As promised, here is the last batch of photos from the Dudley Fire that damaged a structure and burned two acres in Buffalo Gap, about 24 miles south of Rapid City, South Dakota.
In addition to state and federal engines, there was a sizable contingent of resources from volunteer fire departments that helped fight the fire. And there were quite a few local residents that showed up carrying shovels. The woman in these photos found a McCleod tool somewhere and wanted to pitch in and help the firefighters, but after a wind shift she found the fire spreading toward her and had to make a strategic withdrawal. The local residents helped pull hose, put in a bit of scratch line, and operated a tractor and a dozer to move the large burning cottonwood trees after they were felled, and helped spread the burning hay so it could be mopped up.
If you’re not familiar with the smart phone app Periscope, it makes it possible to broadcast to the internet a live video from your phone. The app is free to download and does not cost anything to stream the video. I tried it for the first time today from the Dudley Fire in Buffalo Gap, South Dakota.
The image above is a screen grab from the video as a faller from the U.S. Forest Service was cutting down a large cottonwood tree adjacent to a mobile home. You can view the video HERE, but I believe it goes away after 24 hours, so you’ll need to watch it before 10 a.m. MST on Saturday March 5, 2016.
It is interesting that a couple of seconds before the tree actually started to fall, the dozer, with the blade about 10 feet away, began moving toward the tree and raising the blade — as if he was going to catch it if it started to fall backwards toward the mobile home.
That was the second video I broadcast. I did the first one a few minutes before; it was a little rough, as I held my still camera in one hand and filmed with the phone in the other. Then at the end I had to figure out how to stop it, which took a while.
After you install Periscope on your phone you can follow us by searching for “wildfiretoday”. Optionally, you can be notified when someone you’re following is broadcasting live.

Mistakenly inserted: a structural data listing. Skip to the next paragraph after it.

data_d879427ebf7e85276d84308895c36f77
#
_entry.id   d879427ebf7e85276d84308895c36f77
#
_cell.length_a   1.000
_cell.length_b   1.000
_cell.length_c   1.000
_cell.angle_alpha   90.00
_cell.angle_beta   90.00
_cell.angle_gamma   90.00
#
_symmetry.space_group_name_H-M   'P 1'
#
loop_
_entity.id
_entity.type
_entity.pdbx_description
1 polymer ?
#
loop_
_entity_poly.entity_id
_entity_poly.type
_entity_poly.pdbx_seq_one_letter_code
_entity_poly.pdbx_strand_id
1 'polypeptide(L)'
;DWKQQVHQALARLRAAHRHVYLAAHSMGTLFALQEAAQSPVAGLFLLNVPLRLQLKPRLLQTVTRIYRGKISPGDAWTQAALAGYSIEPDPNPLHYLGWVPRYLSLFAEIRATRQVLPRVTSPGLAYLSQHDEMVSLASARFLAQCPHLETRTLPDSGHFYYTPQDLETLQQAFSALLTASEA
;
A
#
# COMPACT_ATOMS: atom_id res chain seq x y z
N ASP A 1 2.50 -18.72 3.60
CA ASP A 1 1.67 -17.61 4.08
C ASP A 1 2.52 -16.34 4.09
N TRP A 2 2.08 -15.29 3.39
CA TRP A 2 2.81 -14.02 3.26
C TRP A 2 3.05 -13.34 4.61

This app has a lot of potential for broadcasting live from a fire scene, a briefing, or a news conference.
(UPDATED at 1:20 p.m. MST March 4, 2016 with four more photos.)
Here are more photos from the Dudley Fire yesterday in Buffalo Gap, South Dakota taken by Bill Gabbert.
Two large cottonwood trees had fire established in the upper reaches of the branches and were threatening to fall.
This mobile home was seriously damaged and the asthmatic older woman who lived there may not be able to occupy it again. Rod Converse left this information in a comment on the original thread about the fire:
Please consider joining us in helping Millie Sanford get back on her feet after this fire. Milie is a caring and benevolent lady that has spent her life helping others in need. She did not have insurance, has no place to live and has little resources. If you feel led to help, her address is below.
PO Box 14, Buffalo Gap, SD 57722
The glass windows in the photo above softened and warped but remained in place. The cloudy areas on the panes are bowed out like a wave in the ocean.
You can watch the tall tree nearest the camera being cut down in the live video we broadcast from Periscope. It will go away after 24 hours, so you’ll need to watch it before 10 a.m. MST on Saturday March 5, 2016. More about our experiment with Periscope here.
Above: Steven Esser applies water on the Dudley Fire in Buffalo Gap, South Dakota, March 3, 2016. Photo by Bill Gabbert.
A fire that started in Buffalo Gap burned very close to structures Thursday afternoon in the small town 24 miles south of Rapid City, South Dakota. A response by volunteer fire departments, South Dakota state engines, and personnel from the U.S. Forest Service stopped the fire at two acres. A large pile of old hay bales ignited and will require a significant effort by firefighters to completely suppress.
What started the fire is unknown. A cause and origin investigator was requested by the Incident Commander, but since he would not have arrived until after dark he will be on scene first thing Friday morning.
In addition to the photos you see here, we will post more of the fire on Friday and Saturday. All photos are by Bill Gabbert and are protected by copyright.